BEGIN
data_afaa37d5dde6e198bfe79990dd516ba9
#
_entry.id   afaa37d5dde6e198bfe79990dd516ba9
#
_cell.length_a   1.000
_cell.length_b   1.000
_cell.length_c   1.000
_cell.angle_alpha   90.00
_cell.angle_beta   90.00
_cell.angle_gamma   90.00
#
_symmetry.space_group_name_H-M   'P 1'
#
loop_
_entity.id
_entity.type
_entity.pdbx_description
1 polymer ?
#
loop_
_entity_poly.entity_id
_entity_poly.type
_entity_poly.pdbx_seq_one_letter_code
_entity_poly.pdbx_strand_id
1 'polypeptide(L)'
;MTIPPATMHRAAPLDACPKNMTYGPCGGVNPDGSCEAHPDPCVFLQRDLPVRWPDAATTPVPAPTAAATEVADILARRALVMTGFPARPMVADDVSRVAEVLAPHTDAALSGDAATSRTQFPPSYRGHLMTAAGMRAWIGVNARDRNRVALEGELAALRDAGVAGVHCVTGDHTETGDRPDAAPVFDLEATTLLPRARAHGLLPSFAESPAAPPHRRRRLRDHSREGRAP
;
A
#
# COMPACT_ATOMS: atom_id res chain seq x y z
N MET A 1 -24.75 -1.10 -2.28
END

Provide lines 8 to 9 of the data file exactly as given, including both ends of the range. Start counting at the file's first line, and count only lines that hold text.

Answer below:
_cell.angle_alpha   90.00
_cell.angle_beta   90.00